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Water Trails in the West

Five water trails offer unique ways to explore natural areas from the comfort of a kayak or canoe.

The sun rises over the Columbia River Gorge in Oregon.

JPL Designs / Shutterstock

One of the best ways to explore nature is to drift along in a canoe or kayak and take in the sights. These five water trails offer a unique way to see historic sights and local birdlife. It's an adventure you won't forget.

  1. Meandering between Washington and Oregon, the Lower Columbia River Water Trail runs 146 miles from Bonneville Dam to the Pacific Ocean, passing through wetlands and wildlife refuges, alongside historic sites and abandoned riverfront towns, and between the towering cliffs of the Columbia River Gorge. There are plenty of launch and landing sites for canoes, kayaks, and even rowboats along the way, as well as campsites and bed-and-breakfasts for multi-day trips. Scappoose Bay Paddling Center offers rentals and guided tours.

  2. Located within Oregon's 15,000-acre Upper Klamath Wildlife Refuge, the Upper Klamath Canoe Trail offers an alternative way to observe local bird life. The self-guided, day-use trail flows through freshwater marsh and open lakes and features four distinct segments including Crystal Creek, which provides a great view of nearby Mt. McLoughlin. Keep an eye out for herons, osprey, and river otters. Rocky Point Resort has one of trail's two launch sites and also rents out canoes and skiffs.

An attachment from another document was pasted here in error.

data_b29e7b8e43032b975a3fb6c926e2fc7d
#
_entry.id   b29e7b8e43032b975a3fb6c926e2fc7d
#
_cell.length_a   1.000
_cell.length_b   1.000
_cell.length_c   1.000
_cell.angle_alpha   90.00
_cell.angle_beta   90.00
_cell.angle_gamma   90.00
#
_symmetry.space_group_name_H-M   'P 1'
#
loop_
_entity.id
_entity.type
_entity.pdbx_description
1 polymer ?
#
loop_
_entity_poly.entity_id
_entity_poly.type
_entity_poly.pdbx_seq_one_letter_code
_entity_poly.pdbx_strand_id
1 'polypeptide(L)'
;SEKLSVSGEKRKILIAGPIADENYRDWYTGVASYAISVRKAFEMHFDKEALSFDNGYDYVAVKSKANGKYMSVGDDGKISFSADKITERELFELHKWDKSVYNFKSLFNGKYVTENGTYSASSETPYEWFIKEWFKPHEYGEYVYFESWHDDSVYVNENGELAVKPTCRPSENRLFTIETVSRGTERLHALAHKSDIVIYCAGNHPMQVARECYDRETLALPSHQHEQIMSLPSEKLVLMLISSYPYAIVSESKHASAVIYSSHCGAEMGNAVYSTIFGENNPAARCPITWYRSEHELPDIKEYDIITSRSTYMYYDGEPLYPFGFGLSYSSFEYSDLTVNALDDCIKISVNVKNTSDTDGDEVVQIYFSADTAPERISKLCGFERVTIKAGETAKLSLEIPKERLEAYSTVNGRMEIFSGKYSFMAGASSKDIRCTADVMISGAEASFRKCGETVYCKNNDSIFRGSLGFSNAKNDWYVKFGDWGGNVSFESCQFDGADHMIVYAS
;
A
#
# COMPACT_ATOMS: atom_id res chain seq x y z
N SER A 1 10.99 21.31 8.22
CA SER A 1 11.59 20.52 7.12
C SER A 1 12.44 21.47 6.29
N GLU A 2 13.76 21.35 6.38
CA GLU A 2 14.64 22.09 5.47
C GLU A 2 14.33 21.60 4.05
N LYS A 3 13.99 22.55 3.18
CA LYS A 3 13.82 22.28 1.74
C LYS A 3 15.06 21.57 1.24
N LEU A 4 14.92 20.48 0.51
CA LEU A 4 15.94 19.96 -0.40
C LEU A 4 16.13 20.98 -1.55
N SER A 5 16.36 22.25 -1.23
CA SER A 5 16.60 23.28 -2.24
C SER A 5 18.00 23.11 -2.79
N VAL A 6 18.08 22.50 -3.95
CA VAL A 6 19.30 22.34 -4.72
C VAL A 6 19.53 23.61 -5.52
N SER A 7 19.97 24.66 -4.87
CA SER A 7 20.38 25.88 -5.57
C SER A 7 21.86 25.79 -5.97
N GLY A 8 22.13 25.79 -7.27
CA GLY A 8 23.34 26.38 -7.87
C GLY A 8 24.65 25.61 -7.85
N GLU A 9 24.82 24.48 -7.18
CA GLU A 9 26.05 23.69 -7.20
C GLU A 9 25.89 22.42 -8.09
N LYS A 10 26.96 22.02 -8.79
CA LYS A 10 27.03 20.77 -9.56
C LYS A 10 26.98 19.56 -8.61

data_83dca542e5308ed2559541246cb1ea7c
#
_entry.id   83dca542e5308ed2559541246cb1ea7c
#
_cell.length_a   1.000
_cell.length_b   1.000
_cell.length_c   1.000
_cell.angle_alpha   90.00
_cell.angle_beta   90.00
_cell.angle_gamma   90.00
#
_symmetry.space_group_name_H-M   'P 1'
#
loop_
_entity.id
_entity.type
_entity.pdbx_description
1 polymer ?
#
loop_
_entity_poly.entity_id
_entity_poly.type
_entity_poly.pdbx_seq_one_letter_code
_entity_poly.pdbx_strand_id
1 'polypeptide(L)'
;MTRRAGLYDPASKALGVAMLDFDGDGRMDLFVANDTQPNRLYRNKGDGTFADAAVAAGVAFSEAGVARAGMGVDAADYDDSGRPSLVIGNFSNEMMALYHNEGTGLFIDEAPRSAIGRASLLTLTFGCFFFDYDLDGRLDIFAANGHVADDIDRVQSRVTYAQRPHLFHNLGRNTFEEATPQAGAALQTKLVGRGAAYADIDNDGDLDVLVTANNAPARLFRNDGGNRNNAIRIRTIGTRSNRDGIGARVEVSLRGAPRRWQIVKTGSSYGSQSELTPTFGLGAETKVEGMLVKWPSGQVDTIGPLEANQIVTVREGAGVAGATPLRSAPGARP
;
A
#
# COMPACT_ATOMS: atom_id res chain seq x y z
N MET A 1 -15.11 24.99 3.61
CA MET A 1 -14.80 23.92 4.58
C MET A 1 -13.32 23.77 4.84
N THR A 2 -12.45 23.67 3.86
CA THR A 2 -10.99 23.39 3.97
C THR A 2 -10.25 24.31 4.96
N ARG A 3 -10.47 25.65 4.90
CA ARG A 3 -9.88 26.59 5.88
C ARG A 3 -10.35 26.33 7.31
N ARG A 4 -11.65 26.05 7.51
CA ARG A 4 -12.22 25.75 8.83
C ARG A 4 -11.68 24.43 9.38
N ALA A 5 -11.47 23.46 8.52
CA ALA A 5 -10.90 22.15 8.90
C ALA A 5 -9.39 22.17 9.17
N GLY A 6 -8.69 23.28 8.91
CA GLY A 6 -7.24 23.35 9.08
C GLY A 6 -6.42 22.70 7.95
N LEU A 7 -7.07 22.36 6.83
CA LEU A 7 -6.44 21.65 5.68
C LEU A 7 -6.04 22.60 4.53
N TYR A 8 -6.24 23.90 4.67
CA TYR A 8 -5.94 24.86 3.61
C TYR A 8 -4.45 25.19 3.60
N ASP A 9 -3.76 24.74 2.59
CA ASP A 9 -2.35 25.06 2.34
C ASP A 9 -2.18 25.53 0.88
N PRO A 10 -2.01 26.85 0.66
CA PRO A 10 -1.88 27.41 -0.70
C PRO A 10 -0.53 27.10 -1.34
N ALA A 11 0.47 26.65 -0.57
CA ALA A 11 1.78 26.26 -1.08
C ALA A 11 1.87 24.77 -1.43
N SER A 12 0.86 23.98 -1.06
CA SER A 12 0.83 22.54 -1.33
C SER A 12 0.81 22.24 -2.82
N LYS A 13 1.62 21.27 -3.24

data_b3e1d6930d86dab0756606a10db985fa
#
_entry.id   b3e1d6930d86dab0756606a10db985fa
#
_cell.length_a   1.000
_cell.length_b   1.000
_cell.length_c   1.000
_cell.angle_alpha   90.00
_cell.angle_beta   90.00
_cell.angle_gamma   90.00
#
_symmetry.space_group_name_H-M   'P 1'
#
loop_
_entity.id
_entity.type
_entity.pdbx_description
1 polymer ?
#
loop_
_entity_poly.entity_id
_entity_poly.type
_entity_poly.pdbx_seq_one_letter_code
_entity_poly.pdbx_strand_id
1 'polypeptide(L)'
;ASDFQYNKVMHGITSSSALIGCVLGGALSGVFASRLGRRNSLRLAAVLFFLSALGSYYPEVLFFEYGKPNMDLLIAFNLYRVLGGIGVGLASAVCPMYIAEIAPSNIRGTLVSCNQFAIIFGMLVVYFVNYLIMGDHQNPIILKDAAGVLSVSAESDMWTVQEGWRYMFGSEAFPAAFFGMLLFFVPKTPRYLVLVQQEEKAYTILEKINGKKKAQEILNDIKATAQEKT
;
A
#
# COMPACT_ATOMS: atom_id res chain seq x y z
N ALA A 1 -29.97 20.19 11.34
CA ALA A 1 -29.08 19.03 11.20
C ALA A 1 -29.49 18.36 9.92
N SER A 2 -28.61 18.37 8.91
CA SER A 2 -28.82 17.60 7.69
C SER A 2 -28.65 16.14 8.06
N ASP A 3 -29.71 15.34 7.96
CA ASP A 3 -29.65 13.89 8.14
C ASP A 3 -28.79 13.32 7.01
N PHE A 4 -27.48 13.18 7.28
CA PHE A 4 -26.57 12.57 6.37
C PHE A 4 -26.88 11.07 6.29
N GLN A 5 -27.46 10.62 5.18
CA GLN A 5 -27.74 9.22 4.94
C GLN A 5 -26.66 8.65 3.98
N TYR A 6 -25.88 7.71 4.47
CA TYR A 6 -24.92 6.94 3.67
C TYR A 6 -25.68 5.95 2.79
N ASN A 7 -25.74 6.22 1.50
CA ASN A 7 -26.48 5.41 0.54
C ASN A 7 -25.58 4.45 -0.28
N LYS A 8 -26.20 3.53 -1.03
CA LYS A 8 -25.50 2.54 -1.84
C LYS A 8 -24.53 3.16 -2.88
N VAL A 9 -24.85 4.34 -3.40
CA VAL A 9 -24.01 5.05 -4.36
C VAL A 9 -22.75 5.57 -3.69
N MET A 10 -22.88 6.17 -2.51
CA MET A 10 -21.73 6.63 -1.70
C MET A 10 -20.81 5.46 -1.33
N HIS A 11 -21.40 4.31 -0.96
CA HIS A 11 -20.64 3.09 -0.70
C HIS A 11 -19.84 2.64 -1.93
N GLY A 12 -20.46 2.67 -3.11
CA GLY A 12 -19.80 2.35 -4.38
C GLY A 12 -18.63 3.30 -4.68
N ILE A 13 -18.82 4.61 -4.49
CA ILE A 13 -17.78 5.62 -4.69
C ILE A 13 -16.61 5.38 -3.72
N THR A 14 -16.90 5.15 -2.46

3. The San Francisco Bay Area Water Trail is a continuously growing, non-linear trail linking various Bay Area counties. It is designed for all types of human-powered water activities, including kayaking, paddleboarding, windsurfing, and even dragon boating. Spend a day paddling around San Francisco or take a multi-day trip up the bay, setting up camp along the shore. There are numerous access points along the trail, as well as dozens of rental shops and boating clubs open to the public.

  4. Not only was the Black Canyon National Water Trail the Southwest's first national water trail, it's also the only one that travels through a desert. Beginning at Nevada’s Hoover Dam (where a launch permit is required), the 30-mile trail winds its way through the Lake Mead National Recreation Area, passing among steep canyons—where you can often spot desert bighorn sheep—and by historic sites and easily accessible hot springs. There are more than a dozen kayak and canoe outfitters in the area, some that even offer guided tours.

  5. Flowing 187 miles along Oregon's Willamette River—along with several more miles along two fork rivers and one of the Willamette's tributaries—the Willamette River Water Trail winds past floodplain forests and open farmland, and even features a 30-foot drop at one point (portage is required to navigate this stretch). The water tends to flow fastest from Eugene to Corvallis, while the stretch from the Yamhill River through Portland is more relaxing and serene. You’ll find plenty of launch and landing points, campsites, and rental places for securing a kayak, canoe, or stand-up paddleboard.